Article by Sea Grant
Great Lakes charter boat captains are in the business of finding fish. They take recreational anglers out on the lakes, finding spots with the highest likelihood of landing a great catch. So how do they know where to go? Do they have a crystal fish ball? Though many captains have years of experience on the lakes, they also rely on technology to pinpoint specific locations.
Many captains use websites like the Great Lakes Observing System (GLOS) or CoastWatch to obtain maps with Great Lakes surface water temperatures. They know that, because fish are cold-blooded, they are very dependent on the environment and particularly water temperatures. Other certain environmental factors also dictate where fish feed.
Steelhead trout belong to the family Salmonidae that includes all salmon, trout and chars. Steelhead are born in freshwater streams, where they spend the first years of life. They then swim out to the ocean or one of the Great Lakes where most of their growth occurs. Steelhead are also known as rainbow trout. However, they are typically called steelhead when they spend most of their lives in the open waters of the Great Lakes. Their life cycle is similar to that of Pacific salmon. Steelheads are indigenous to the Pacific coasts of North America and Asia, and have been successfully introduced to inland lakes like the Great Lakes.
After spending between one to four growing seasons in the ocean or lake, steelhead return to their native freshwater stream to spawn. Though they are not native to the Great Lakes, Lake Michigan steelhead live a life that is very similar to that of their ocean-going relatives. Lake Michigan serves as a substitute for the ocean and they return to spawn in tributary streams.
Steelhead in Lake Michigan – What Anglers Need to Know
Think about being a charter captain or someone on the hunt for steelhead in Lake Michigan.
What are the basics you should know?
Scientific Name: Oncorhynchus mykiss. Members of the Salmonidae family include salmon, trout and char. Also called rainbow trout.
Identifying Characteristics: Two dorsal fins, including an adipose fin, light-colored mouth and gums, small spots on tail.
Average Size: Growth varies greatly, even within the same population. Mature fish are typically 16 inches in length and about 9-10 pounds, but may reach 36 inches and up to 20 pounds (40 centimeters and 4-5 kilograms, up to 91 centimeters and 9 kilograms).
Lifespan: Typically 6-8 years in the Great Lakes region.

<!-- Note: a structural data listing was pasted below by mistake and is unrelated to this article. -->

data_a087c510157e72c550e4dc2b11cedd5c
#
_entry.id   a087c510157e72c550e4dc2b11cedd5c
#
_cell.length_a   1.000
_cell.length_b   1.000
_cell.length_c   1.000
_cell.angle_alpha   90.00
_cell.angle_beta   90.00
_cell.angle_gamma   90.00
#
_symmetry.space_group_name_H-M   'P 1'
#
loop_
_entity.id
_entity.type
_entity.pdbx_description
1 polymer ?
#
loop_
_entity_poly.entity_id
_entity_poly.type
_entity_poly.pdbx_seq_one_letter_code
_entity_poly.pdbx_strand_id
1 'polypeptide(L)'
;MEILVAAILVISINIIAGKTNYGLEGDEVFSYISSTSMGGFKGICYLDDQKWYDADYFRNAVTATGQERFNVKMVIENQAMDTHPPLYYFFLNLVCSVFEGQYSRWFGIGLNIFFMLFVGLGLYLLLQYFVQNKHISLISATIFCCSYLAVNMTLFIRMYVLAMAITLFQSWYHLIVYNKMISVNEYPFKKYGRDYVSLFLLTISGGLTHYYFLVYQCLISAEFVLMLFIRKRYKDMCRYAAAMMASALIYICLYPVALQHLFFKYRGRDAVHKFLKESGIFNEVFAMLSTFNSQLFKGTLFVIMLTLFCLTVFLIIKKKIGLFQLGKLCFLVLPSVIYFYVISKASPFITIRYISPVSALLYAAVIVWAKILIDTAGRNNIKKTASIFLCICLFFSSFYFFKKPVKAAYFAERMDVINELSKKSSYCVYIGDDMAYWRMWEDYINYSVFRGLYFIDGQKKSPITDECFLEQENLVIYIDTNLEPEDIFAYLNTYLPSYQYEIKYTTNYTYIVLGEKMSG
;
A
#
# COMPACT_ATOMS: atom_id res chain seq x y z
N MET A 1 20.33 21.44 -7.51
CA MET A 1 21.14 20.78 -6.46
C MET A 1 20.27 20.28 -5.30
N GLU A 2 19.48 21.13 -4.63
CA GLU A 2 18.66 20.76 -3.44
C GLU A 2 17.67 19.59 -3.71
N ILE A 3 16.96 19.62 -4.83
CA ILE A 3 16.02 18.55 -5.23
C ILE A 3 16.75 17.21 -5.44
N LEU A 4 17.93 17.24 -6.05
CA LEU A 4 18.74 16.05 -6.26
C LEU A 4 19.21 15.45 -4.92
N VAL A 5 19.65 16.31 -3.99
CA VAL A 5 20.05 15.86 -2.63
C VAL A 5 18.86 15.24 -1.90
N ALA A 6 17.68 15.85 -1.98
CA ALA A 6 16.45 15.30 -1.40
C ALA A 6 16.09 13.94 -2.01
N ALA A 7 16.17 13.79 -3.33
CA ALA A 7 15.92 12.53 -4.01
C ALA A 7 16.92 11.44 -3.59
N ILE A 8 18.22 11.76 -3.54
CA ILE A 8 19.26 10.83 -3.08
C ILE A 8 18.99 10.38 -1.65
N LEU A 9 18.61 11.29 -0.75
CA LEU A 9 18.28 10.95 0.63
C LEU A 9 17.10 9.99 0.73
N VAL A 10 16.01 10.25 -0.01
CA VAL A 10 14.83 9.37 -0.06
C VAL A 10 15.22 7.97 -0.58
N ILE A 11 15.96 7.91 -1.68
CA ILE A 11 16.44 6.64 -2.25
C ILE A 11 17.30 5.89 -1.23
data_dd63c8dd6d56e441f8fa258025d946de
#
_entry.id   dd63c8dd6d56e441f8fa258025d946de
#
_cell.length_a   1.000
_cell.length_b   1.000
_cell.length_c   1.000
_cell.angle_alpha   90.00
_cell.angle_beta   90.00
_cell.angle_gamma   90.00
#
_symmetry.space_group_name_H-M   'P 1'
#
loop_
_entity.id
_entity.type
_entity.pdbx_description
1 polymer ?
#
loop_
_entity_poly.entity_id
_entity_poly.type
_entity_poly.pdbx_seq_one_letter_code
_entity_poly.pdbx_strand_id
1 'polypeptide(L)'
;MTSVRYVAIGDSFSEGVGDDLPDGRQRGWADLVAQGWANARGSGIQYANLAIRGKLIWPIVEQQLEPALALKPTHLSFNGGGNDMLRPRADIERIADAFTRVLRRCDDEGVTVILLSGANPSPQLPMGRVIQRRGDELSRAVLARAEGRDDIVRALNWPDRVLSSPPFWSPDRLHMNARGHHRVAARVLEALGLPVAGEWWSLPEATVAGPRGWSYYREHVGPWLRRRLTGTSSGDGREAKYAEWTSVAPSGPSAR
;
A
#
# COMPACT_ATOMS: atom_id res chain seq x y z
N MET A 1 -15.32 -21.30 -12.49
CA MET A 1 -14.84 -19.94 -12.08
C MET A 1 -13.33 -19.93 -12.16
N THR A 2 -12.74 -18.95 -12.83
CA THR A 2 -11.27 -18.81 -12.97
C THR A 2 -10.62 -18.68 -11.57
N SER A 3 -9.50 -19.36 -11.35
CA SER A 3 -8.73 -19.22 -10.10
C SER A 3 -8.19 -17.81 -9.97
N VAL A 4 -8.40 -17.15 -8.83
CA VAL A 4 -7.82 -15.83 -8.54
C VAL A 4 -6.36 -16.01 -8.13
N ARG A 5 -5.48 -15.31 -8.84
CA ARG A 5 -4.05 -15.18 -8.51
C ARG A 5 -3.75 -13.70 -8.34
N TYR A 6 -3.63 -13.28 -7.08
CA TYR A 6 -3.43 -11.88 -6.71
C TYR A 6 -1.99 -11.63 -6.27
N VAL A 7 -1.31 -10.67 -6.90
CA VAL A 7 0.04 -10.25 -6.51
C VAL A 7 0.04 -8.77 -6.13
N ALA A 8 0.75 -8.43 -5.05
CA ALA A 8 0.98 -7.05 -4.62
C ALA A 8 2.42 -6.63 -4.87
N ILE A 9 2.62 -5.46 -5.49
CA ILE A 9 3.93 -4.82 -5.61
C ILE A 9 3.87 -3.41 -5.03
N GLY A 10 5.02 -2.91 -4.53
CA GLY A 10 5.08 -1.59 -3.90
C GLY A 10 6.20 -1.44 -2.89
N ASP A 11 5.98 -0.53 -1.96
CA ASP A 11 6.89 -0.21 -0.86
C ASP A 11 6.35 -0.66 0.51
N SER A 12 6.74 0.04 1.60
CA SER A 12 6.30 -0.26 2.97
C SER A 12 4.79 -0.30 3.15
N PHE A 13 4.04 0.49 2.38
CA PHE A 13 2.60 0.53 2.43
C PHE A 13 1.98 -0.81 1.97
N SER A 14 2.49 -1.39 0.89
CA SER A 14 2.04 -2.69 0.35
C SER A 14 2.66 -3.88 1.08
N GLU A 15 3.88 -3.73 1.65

Habitat: During the lake-dwelling portion of their lives, steelhead are often found in waters less than 35 feet (11 meters) deep with temperatures of 58-62 degrees Fahrenheit (F) or 14-17 degrees Celsius (C). In the spring and summer, steelhead are often found near stream outlets prior to moving upstream to spawn.
Life Cycle: Steelhead mature in 3-5 years. Most steelhead return to their home stream — the stream in which they were born or planted — to spawn. Unlike Pacific salmon, steelhead in the Great Lakes do not necessarily die after spawning and are able to spawn more than once. A steelhead may spawn several times during its life, although most only spawn once or twice. Steelhead in the Great Lakes enter spawning streams between late October and early May. Most spawning occurs in the spring, with the peak of spawning occurring in mid-April. Eggs hatch in 4-7 weeks. Young steelhead, called parr, typically remain in their home stream for 1-3 years before migrating to the lake.
Diet: Young steelhead feed on zooplankton and aquatic insects. During the lake-dwelling portion of their life cycle, steelhead eat small fish and insects. Steelhead feed primarily at mid-depths (the middle of the water column), but will also feed on surface insects.
Feeding Strategy: Compared with salmon, steelhead have a slow attack speed. This makes them less-than-efficient predators of quick fish such as alewives and smelt. While most salmon are quick and efficient predators and can successfully hunt schools of small fish closer to shore, steelhead move to deeper waters to feed on an accumulation of bugs and slower fish, such as sticklebacks.
Predators: In the Great Lakes, sea lamprey are the most common predator of all salmonid species. Other predators include: larger fish, fish-eating birds such as great blue heron and kingfisher, and mammals such as mink and raccoon.
Reading the Cues
Aquatic habitats are defined by environmental factors. If you know what to look for, these factors can provide clues to help find the best fishing spots. For example, fish prefer habitats that are within the fish’s optimal temperature range and provide access to food.
Due to interactions of abiotic factors such as temperature, oxygen, pH level, light, nutrients, pressure, substrate and circulation, aquatic life is not evenly distributed, i.e., it is patchy and variable depending on the other influences at play. Anglers report better catches at thermal fronts than in nonfrontal regions — movement of steelhead in open water seems to be associated with thermal fronts.
Thermal fronts are where water masses with significantly different temperatures meet or interface. This interface is a region where water temperatures rapidly change and are often abundant with aquatic life. Thermal fronts can offer both optimal temperatures and access to food. The range of temperatures and abundant food at thermal fronts can be clues to help you find steelhead and other fish in the Salmonidae family.